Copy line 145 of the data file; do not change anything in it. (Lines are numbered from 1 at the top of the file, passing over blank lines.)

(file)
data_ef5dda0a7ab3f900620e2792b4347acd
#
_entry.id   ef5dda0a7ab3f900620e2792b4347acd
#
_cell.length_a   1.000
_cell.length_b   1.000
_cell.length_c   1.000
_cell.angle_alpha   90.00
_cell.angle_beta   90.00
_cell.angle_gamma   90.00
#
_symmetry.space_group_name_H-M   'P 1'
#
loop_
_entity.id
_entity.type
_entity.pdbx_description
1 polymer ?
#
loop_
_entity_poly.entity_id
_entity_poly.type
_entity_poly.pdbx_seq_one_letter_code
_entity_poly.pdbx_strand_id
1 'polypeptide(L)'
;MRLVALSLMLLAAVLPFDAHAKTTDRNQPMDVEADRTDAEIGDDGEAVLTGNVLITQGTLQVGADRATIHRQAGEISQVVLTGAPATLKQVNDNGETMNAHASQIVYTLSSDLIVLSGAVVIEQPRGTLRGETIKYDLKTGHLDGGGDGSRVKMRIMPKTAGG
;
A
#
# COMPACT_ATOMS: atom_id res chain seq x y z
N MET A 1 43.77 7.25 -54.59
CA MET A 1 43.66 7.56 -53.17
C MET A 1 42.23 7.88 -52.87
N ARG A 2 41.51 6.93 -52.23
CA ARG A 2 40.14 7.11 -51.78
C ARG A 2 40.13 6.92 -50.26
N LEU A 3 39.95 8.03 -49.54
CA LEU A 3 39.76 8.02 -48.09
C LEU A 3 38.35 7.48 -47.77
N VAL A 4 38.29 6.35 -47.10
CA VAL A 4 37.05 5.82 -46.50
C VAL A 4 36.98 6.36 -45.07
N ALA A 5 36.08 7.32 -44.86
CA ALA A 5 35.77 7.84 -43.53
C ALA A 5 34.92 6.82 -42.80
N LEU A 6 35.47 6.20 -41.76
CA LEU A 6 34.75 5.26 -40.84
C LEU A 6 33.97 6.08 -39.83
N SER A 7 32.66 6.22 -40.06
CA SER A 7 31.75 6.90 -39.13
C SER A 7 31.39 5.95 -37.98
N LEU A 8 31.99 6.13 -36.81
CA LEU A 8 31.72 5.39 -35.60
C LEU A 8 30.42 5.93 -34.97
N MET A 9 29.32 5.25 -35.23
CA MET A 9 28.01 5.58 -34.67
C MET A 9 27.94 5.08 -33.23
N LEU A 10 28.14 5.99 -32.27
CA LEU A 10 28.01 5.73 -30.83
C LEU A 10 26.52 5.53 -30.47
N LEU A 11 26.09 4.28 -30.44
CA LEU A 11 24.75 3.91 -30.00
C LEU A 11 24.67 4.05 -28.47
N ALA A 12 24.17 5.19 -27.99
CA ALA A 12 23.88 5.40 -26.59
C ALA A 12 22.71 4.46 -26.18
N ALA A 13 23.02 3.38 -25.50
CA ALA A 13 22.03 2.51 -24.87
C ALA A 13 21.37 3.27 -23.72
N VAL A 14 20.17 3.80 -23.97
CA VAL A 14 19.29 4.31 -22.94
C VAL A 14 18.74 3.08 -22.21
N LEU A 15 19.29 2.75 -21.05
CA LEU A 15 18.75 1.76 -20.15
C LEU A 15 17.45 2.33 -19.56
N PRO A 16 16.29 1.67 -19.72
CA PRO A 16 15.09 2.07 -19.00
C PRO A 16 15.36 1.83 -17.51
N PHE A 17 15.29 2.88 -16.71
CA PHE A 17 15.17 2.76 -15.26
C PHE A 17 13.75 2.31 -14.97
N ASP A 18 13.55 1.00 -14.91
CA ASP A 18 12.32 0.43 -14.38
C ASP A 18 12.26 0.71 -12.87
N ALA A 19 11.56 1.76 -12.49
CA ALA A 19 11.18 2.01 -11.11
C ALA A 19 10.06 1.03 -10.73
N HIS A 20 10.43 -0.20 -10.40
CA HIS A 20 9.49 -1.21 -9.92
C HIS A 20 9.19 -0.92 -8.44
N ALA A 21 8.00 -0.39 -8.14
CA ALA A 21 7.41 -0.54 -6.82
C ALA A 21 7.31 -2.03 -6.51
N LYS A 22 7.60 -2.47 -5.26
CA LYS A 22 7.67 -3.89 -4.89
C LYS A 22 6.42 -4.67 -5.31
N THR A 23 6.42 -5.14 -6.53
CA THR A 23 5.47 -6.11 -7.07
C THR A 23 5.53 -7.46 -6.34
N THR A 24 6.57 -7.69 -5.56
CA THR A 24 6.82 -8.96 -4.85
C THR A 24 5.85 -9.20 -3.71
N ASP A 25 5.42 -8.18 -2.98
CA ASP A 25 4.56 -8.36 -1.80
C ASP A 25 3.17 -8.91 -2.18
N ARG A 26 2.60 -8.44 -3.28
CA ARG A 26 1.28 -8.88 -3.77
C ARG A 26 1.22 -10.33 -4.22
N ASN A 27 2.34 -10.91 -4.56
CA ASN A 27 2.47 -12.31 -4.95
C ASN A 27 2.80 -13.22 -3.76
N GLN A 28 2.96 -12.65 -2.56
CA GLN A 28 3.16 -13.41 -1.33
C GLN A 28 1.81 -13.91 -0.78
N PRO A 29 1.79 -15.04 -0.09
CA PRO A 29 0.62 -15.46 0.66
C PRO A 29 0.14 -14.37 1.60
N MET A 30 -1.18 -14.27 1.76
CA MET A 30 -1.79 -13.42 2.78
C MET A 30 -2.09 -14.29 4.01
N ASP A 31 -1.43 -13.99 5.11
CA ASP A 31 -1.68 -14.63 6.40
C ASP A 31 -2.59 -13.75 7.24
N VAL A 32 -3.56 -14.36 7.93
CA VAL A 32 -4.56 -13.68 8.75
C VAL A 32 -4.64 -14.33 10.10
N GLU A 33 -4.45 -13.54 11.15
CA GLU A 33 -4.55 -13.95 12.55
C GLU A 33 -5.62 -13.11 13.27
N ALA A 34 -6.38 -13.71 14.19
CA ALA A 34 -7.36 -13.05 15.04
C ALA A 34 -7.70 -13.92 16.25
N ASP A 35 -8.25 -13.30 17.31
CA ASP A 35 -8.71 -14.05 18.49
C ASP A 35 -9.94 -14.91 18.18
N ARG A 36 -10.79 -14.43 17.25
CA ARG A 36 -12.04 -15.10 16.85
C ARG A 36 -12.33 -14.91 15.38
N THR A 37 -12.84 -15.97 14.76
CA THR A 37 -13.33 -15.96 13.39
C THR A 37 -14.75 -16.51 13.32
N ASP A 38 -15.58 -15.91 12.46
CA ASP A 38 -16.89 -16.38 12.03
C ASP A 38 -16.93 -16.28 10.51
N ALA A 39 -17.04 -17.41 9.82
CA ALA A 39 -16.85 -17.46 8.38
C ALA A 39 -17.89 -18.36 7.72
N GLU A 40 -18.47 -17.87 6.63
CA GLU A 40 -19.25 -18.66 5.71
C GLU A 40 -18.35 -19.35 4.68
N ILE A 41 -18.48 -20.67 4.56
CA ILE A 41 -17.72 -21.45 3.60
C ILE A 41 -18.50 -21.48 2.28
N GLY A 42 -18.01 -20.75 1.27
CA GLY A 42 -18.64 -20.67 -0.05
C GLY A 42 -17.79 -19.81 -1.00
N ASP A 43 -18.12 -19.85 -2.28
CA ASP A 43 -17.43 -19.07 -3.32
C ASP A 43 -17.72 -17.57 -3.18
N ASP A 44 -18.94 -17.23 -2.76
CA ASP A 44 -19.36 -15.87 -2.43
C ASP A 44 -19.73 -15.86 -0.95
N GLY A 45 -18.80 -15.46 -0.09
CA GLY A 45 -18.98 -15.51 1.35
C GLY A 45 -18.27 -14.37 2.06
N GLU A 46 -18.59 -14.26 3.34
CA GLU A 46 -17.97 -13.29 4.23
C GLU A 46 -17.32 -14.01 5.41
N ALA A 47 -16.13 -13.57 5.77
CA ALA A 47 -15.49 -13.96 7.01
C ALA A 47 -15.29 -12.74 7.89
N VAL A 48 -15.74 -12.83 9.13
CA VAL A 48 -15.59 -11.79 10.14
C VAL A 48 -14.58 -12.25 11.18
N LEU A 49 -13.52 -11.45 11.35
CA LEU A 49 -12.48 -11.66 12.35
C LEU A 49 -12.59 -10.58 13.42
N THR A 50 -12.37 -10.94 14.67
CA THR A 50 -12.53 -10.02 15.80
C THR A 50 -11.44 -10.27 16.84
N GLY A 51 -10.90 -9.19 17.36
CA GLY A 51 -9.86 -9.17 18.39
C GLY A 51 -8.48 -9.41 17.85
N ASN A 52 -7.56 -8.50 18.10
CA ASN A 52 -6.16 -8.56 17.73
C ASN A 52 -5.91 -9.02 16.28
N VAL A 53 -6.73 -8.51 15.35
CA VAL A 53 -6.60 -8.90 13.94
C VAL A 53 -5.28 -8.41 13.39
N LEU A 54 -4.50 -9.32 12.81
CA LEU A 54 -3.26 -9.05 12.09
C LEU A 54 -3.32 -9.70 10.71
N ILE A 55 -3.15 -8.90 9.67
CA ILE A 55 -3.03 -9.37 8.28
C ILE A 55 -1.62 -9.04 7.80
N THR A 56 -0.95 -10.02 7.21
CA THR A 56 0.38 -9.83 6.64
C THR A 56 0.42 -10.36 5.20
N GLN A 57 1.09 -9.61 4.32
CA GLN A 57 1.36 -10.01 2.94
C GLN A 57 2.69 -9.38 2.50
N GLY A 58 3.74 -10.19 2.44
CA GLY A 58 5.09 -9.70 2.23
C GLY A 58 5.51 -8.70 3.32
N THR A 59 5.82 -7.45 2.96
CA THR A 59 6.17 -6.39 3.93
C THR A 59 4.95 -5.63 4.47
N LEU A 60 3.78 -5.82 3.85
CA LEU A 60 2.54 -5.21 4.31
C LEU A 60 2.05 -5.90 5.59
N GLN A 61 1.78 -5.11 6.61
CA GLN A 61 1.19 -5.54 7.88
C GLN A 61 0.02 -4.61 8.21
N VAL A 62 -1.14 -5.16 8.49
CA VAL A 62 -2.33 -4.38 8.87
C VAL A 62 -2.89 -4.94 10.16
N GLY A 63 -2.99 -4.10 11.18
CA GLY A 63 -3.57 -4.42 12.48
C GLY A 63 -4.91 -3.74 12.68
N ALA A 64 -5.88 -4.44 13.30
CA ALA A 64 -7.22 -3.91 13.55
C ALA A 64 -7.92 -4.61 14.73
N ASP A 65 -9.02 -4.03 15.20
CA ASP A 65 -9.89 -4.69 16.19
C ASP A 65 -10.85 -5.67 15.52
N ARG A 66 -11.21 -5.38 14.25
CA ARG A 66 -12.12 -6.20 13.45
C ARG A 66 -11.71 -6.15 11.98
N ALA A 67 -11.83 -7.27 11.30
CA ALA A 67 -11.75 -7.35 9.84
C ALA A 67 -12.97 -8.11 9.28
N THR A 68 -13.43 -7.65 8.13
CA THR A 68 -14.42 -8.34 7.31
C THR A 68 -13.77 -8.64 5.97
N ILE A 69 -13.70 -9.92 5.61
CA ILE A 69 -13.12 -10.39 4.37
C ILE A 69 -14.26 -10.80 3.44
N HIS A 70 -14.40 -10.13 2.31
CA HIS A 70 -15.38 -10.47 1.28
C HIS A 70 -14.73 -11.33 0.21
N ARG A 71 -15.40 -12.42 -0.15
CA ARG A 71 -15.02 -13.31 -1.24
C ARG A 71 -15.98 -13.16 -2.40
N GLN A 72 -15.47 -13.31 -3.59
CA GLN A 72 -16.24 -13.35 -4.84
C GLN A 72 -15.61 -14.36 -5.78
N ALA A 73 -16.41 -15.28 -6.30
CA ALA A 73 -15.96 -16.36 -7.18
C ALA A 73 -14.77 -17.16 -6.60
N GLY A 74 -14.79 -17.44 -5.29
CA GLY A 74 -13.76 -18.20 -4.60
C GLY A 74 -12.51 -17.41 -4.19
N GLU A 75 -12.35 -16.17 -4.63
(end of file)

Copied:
N ALA A 39 -17.04 -17.41 9.82